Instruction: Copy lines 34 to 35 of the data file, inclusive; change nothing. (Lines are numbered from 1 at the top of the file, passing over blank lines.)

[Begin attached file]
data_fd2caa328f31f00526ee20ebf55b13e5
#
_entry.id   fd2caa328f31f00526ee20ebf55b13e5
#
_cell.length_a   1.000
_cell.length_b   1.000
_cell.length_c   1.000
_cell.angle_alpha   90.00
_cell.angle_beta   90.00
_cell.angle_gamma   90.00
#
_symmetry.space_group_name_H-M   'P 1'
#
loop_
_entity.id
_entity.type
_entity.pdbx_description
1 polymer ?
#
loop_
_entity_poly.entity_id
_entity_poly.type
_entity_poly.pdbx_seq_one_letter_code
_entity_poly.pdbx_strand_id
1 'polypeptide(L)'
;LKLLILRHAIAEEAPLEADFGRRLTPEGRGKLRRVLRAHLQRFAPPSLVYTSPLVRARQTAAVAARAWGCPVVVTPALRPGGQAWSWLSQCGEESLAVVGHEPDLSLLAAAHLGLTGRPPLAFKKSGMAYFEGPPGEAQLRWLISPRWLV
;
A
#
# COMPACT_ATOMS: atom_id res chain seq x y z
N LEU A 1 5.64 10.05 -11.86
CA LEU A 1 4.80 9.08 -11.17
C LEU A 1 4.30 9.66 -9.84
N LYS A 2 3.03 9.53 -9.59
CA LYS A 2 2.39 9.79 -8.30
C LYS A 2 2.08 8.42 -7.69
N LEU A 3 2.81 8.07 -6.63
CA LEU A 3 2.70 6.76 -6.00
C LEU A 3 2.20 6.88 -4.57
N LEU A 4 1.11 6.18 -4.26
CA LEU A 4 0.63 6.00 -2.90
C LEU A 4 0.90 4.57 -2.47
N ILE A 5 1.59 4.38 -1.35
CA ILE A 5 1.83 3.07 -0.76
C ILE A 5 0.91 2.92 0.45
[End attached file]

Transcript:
N LYS A 2 3.03 9.53 -9.59
CA LYS A 2 2.39 9.79 -8.30